New Delhi, Jul 15 (IANS): "I have a splitting headache". Be it your colleague at work or your spouse at home, this has probably become one of the most often heard complaint today.
Considering the statistics - one-third of Indian women and one-fifth of Indian men suffer from migraine - the frequency is hardly of any surprise. Doctors blame lifestyle changes and stress for this literally gnawing headache and say that women suffer more than men.
At the very outset, it's important to know the difference between a headache and a migraine.
"Headache is a pain in the head region, while migraine is a type of headache. Migraine is not a disease but a syndrome. One should know that not every headache is a migraine, but a migraine can be termed as a headache," P.N. Renjen, senior consultant, neurology, at the Apollo Hospital, told IANS. Migraine is usually accompanied by a throbbing headache, photophobia and vomiting.
According to Renjen, around 30 percent of the patients he sees every day are cases related to headache and migraine.
"Women are more prone to headache and migraine because of hormonal changes in their body and the stress and strain of daily life," he said. Erratic meal timings and a bad sleep cycle are contributing factors.
"Around 75 percent of migraine sufferers are women," Manoj Khannal, consultant, neurology, at Max Hospital, Shalimar Bagh, told IANS. "Although the incidence of migraine is similar in boys and girls during childhood, it increases in girls after puberty. Migraine most commonly affects women in the age group of 20-45 years."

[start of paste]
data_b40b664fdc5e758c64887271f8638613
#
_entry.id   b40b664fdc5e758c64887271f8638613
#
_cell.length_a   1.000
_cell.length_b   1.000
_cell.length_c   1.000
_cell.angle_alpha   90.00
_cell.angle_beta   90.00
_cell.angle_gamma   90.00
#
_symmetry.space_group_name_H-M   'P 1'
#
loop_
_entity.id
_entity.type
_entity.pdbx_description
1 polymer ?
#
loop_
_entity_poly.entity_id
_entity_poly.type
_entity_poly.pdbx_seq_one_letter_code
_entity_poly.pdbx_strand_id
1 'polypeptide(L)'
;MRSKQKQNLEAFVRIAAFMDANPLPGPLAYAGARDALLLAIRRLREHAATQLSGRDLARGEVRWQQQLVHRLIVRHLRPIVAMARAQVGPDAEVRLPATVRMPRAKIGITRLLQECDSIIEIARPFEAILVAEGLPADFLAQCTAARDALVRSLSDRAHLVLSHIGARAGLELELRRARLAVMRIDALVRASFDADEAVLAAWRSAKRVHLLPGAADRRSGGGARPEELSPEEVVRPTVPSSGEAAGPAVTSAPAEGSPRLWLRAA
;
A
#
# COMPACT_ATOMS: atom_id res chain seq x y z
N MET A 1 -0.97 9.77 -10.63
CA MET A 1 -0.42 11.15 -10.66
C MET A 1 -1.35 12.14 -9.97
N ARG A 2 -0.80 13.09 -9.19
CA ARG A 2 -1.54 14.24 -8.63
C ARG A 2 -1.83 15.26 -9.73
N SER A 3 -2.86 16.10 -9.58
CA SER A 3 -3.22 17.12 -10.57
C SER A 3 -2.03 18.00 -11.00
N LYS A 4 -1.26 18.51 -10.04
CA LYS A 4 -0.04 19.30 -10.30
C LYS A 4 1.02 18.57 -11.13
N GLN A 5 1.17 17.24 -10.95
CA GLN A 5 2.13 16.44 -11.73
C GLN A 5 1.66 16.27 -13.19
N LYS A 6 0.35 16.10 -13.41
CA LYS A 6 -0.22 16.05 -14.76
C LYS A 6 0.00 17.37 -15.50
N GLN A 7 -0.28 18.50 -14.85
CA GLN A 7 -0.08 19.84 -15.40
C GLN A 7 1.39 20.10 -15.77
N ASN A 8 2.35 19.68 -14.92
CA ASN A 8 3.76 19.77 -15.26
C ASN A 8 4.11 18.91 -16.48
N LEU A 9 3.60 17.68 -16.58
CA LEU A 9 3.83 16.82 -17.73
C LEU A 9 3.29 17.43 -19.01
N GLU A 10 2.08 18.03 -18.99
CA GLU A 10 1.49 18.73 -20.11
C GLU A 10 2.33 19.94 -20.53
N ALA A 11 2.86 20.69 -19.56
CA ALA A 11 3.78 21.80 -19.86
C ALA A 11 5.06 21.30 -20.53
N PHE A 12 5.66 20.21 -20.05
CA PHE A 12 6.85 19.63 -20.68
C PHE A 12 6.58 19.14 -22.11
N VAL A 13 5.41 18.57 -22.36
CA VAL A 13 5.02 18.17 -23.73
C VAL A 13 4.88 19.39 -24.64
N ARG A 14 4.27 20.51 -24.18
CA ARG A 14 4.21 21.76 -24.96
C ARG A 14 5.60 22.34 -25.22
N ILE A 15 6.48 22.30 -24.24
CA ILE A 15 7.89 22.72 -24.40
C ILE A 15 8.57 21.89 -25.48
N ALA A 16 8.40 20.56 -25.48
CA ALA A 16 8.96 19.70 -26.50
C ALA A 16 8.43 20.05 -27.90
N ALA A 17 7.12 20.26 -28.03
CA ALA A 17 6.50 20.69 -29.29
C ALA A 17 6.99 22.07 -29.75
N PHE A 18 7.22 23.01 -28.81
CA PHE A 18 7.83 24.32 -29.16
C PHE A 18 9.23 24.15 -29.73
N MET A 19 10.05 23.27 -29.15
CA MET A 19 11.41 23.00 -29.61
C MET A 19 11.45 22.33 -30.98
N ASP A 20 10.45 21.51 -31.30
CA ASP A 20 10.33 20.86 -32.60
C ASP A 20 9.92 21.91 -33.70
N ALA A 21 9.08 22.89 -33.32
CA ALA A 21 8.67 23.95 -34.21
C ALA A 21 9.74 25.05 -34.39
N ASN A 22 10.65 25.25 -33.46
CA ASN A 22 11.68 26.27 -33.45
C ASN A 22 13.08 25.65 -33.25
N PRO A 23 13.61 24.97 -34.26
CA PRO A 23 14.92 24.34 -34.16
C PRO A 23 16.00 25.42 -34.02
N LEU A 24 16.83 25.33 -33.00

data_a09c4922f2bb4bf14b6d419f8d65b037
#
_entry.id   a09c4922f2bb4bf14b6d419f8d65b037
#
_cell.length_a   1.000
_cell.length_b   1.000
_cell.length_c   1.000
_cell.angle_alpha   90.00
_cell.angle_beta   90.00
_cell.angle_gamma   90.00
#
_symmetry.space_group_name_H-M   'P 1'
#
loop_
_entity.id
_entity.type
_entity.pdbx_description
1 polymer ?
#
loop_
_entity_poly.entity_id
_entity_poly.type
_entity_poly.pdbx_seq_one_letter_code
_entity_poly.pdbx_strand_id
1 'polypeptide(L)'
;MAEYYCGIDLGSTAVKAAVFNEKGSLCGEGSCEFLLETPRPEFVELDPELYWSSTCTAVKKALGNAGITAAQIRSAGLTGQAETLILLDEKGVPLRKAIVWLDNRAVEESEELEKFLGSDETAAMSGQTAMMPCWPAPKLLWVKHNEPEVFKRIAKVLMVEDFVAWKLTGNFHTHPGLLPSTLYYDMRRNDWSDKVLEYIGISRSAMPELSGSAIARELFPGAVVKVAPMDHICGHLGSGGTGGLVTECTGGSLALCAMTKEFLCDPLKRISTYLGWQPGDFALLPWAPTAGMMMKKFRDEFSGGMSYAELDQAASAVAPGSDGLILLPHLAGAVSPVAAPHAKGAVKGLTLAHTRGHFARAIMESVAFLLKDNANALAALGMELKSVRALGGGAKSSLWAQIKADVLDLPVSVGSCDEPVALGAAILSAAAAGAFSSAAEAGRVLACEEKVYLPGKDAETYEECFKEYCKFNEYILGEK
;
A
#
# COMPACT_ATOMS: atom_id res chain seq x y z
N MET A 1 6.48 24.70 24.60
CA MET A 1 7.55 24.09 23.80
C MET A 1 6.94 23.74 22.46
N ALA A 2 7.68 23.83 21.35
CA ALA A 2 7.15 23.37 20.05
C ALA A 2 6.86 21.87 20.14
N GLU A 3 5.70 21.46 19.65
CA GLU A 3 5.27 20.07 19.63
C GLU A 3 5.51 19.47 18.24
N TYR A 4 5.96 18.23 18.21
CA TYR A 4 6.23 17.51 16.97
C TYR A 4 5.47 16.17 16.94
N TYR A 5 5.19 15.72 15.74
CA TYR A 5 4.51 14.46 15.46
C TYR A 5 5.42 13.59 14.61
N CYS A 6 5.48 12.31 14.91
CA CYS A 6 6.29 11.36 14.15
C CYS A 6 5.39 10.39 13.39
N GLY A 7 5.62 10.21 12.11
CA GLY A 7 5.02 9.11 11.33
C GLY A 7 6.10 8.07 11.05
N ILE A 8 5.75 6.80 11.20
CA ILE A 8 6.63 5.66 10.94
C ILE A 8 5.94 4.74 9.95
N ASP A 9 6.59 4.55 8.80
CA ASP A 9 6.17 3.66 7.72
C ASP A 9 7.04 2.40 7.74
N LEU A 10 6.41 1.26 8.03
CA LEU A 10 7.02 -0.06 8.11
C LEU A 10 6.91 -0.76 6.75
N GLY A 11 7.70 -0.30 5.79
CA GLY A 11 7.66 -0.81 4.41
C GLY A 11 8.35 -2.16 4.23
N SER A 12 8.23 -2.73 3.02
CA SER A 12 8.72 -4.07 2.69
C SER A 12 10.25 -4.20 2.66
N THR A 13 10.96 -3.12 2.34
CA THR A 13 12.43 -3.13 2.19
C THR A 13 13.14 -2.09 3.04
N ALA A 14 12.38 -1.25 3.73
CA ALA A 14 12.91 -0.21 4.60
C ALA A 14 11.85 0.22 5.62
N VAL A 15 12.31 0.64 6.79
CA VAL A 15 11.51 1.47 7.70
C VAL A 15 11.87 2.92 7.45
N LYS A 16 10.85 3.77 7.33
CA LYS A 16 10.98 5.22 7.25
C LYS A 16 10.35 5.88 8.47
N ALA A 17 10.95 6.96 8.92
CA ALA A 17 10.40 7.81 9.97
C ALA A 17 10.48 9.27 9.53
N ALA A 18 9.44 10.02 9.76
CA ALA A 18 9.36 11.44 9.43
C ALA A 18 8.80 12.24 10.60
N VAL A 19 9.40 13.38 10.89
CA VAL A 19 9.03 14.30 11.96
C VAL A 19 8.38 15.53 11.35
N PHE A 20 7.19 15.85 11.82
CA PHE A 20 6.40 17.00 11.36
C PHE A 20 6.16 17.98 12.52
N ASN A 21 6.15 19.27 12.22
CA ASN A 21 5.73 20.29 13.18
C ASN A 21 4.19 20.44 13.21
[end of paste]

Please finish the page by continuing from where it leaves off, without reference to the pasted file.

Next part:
"Fluctuation of female hormones like estrogen and progesterone appear to increase the risk of migraine and its severity in some women. About half the women with migraine report headaches associated with their menstrual cycle. For some women, migraines also tend to be worse during the first trimester of their pregnancy, but improve during the last trimester," he added.
Warning against popping of pills at the drop of a hat, Rajashekhar Reddi, consultant in the neurology department of Max healthcare, said that too much medication can itself cause you a headache!
"It is not advisable to frequently pop pills. Too much medication can cause medication-overuse headache," he said. Too much of painkillers can also harm the kidneys and other organs.
Migraine can be controlled. Khannal talked about one of his patients, a 35-year-old woman who came to him in December 2012 complaining of a throbbing type of headache for the last 10 years. Now the headache had become continuous. "We started her on anti-migraine medications and after reaching the adequate dose of prophylactic medications, her migraine was treated. She is headache- free for the last two months."
Neurologists, however, advise to watch out for symptoms that may indicate health complications beyond a headache or migraine attack.
Renjen gave the example of one of his patients, a 40-year-old woman who came to him complaining of a headache on one side of her head and of migraine. "Migraine is more common among those in the age bracket of 20-25 years, so we sent her for some tests. Her MRI scan revealed a clot in the brain," he said.
The advice, therefore?
Try to lead a stress-free life, eat and sleep well and, when in pain, go to the doctor instead of frequently popping painkillers.